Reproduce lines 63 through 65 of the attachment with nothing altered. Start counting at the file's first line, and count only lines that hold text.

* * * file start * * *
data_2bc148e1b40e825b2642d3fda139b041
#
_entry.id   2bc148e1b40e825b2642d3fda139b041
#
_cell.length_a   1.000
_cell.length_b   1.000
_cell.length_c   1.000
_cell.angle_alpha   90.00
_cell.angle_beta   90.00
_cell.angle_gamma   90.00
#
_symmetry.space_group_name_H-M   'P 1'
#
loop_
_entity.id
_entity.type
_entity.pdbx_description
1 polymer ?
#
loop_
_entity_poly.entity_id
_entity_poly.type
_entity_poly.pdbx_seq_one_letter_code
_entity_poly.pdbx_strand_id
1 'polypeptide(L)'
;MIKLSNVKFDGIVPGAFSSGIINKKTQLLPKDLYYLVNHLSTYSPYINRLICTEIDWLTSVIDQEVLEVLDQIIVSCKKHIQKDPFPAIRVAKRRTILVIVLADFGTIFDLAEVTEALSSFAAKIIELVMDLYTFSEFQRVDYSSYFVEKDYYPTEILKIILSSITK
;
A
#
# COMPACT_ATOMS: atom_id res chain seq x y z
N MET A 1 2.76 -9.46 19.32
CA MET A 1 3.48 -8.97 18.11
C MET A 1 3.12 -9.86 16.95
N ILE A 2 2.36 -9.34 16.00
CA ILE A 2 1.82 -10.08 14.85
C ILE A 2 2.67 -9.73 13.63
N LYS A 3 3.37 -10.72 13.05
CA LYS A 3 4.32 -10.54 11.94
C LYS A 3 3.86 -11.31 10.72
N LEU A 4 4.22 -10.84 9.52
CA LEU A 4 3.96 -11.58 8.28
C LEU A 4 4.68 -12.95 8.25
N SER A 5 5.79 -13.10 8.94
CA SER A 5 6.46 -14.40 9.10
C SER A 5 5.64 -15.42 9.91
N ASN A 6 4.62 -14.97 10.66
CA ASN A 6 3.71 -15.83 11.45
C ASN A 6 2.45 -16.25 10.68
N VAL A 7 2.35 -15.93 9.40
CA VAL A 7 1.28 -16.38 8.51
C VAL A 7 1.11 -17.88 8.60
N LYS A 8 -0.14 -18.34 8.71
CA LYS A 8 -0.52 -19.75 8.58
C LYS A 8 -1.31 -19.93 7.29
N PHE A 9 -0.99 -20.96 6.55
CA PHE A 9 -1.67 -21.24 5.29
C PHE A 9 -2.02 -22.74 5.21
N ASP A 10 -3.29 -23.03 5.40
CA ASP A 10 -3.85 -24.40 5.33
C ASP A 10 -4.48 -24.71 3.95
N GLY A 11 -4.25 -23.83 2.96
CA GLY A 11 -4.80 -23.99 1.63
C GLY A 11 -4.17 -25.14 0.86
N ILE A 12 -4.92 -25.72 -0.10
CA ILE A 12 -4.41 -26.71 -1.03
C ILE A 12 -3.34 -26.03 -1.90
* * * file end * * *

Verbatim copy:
C GLY A 11 -4.17 -25.14 0.86
N ILE A 12 -4.92 -25.72 -0.10
CA ILE A 12 -4.41 -26.71 -1.03